• Shade shelters - numerous parents or caregivers believe leaving vehicles in the shaded areas will prevent heating; however, that's not the case. Even when parked in shady places, cars will increase their inner temperature, increasing the risk of child death, according to Arizona State University experts. Their study showed that children could reach a core body temperature of 104 F in less than two hours.

The consequences of children's vehicular deaths

Parents won't stop feeling the loss after the death of their children. However, legal actions might take too much time, the officials might take different steps, and the results may differ.

A recent study shows that 500 cases in which parents or caregivers accidentally leave their children alone in cars have dramatic outcomes across many states in the USA. So, the results have shown that:

- 43% - no charges were fined 

- 32% - of caregivers were charged and convicted 

- 11% - charges resulted in no convictions 

- 14% - of cases were still pending or unknown.

In addition, further in the study, Amber Rollins explains that the cases might be treated differently due to proof, medical documents, and scientific studies to determine the responsible adult. So, can parents rely on the law, and to what extent? Read below.

how to avoid hot car deaths

Hot car safety laws

The Infrastructure Bill in 2021 included legislation regarding the children in vehicular deaths. As a part of the Child Safety Section of the bill, the legislation required new vehicles with child alert technology that reminds adults that children are still inside the cars. The legislature might vary from one state to another, showing parents or caregivers still need to learn more to keep children safe in cars.

Many states introduced the Good Samaritan Laws to save lives and protect forgotten children. We've listed some of the states with the specific laws, so refer to the table below:

Can technology prevent vehicular deaths?

Nowadays, multiple car manufacturers are creating different systems to increase child safety in cars and reduce the number of fatalities. The manufacturers are helping parents and improving the advanced technologies to save children's lives. Here are some of the best examples:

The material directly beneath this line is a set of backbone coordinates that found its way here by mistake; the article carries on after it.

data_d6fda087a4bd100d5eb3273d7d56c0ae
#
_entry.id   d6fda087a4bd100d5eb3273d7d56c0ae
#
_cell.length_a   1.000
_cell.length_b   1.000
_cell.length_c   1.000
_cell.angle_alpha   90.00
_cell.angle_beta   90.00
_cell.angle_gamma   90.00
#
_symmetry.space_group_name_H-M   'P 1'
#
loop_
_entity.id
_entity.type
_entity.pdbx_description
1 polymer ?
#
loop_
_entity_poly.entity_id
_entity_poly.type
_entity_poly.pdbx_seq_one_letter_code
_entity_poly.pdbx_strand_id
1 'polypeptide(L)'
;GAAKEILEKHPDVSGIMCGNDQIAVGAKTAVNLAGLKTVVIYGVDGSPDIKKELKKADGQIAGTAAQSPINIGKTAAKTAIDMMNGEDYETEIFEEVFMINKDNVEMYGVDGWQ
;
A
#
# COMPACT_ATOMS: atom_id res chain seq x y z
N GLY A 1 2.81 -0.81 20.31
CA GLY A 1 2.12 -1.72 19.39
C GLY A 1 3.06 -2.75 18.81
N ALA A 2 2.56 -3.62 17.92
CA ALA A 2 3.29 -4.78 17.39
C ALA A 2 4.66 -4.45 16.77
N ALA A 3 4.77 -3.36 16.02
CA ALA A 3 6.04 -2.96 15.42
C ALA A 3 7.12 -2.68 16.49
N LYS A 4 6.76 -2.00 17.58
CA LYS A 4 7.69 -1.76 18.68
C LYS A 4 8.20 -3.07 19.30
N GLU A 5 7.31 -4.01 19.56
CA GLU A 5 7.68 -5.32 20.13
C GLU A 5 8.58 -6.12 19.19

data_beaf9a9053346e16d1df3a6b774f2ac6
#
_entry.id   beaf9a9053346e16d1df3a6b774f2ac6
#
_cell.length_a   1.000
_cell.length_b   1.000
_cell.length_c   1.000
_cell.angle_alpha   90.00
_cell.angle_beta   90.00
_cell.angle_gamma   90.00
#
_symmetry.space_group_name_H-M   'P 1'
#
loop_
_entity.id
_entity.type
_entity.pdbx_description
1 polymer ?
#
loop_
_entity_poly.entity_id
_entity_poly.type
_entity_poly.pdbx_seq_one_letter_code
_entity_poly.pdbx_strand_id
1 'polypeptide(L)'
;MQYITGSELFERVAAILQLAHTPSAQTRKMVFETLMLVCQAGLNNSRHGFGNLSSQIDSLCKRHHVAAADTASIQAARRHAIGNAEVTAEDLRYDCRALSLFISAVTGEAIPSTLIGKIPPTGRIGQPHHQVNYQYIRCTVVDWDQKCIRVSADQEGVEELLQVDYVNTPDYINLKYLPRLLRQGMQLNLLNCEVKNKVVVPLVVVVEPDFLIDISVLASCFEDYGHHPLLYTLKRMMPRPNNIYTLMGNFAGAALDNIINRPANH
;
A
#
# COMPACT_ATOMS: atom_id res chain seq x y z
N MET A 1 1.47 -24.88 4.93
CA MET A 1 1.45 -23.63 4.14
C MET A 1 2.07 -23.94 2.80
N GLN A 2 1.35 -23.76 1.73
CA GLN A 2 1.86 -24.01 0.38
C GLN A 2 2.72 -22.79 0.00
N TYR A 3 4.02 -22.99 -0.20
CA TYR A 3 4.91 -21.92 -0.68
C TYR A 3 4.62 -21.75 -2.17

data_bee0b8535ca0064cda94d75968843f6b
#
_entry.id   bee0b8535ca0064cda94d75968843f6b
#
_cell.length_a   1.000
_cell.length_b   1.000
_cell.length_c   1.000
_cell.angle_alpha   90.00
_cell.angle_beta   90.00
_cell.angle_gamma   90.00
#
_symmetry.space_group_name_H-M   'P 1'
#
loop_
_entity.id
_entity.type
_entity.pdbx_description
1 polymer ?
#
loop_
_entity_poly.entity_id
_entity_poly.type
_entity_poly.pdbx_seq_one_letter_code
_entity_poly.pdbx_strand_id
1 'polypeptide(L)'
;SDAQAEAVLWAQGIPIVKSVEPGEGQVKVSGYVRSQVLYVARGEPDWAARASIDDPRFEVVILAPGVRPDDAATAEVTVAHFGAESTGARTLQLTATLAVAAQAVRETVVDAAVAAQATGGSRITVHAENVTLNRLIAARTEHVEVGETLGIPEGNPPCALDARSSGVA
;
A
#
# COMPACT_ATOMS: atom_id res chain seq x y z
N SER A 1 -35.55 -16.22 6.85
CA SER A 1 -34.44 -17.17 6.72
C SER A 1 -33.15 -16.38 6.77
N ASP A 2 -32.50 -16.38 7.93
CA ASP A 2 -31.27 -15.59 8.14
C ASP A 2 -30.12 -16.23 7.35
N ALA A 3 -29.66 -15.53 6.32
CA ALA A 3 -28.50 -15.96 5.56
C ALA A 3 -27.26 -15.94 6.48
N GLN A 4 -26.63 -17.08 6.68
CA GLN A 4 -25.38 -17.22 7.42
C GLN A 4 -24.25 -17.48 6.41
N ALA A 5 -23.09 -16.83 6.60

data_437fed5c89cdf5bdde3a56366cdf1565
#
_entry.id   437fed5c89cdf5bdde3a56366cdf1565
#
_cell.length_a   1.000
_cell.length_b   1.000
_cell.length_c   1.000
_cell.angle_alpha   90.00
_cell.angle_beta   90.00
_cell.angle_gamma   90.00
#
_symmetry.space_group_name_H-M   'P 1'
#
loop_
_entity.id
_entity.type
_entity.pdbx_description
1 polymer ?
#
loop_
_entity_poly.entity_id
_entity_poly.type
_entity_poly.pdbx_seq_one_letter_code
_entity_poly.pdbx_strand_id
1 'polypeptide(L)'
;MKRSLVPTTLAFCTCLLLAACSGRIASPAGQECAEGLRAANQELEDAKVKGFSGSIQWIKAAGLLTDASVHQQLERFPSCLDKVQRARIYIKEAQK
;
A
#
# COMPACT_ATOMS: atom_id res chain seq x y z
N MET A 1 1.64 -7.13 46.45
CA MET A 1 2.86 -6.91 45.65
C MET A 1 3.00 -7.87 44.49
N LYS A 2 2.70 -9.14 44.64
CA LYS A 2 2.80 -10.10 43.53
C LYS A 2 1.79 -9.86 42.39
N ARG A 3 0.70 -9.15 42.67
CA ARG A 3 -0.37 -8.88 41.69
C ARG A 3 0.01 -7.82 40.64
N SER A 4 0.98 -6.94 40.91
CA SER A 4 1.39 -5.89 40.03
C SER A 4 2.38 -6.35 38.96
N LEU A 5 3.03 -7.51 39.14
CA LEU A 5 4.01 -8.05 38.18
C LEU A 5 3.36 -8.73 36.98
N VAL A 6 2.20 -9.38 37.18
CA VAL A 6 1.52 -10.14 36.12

• Toyota - the 2020 Highlander model has different options (audio and visual reminders) to remind adults when the rear door is opened and that a child is inside the car
  • Nissan - the manufacturer, offers a Rear Door Alert when the rear door is opened or closed before and after the trip. The company attempts to include it in all models by the end of 2022.
  • GM - GM models feature a Rear Seat Reminder system. The system notifies the driver the rear door is opened after starting the engine.
  • Hyundai and Kia - manufacturers offer a Rear Occupant Alert with a motion sensor to ensure all passengers leave the car safely. Drivers get the alert to check the rear seat once they turn the engine off. Even when the seat and interior are empty, drivers receive notifications for the next 24h.


What happens if a baby is left in a hot car?

If a baby is left in a hot car, it might die due to heatstroke, especially during the summer.

How quickly can a baby overheat in a car?

A baby can overheat in a car in the first fifteen to thirty minutes.

How hot can a car get in the sun?

Car temperature reaches 138°F when it's 90°F outside, which is hotter than any other temperature on earth.

Can I leave the baby in the car for 5 minutes?

No, you mustn't leave your baby in the car even for one minute, let alone five. They could die due to high temperatures and heatstroke.

What to do if you see a baby left in a car?

If you happen to see a baby left in the car, please do the following:

  • Ensure the kid is alive and responding
  • Try to find parents with the help of a security guard or the PA system.
  • Try to reach the child. Break the window glass and take the kid out of the vehicle.
  • Call 911 if the child appears to be in distress or if you suspect they died. Seek instant medical help to save the baby's life.

Final Words

Hot car deaths are real, and you shouldn't neglect your children's safety while in cars. Therefore, please follow the rules and never leave your little ones unattained, even for a minute, since a stroke can jeopardize their life.

Avatar of Kathy Warner

Kathy Warner

Kathy is a busy mother of two and a CPS technician for more than eight years. Her mission is to awaken parents to the importance of child passenger safety and show them the right practice. You can read more about her here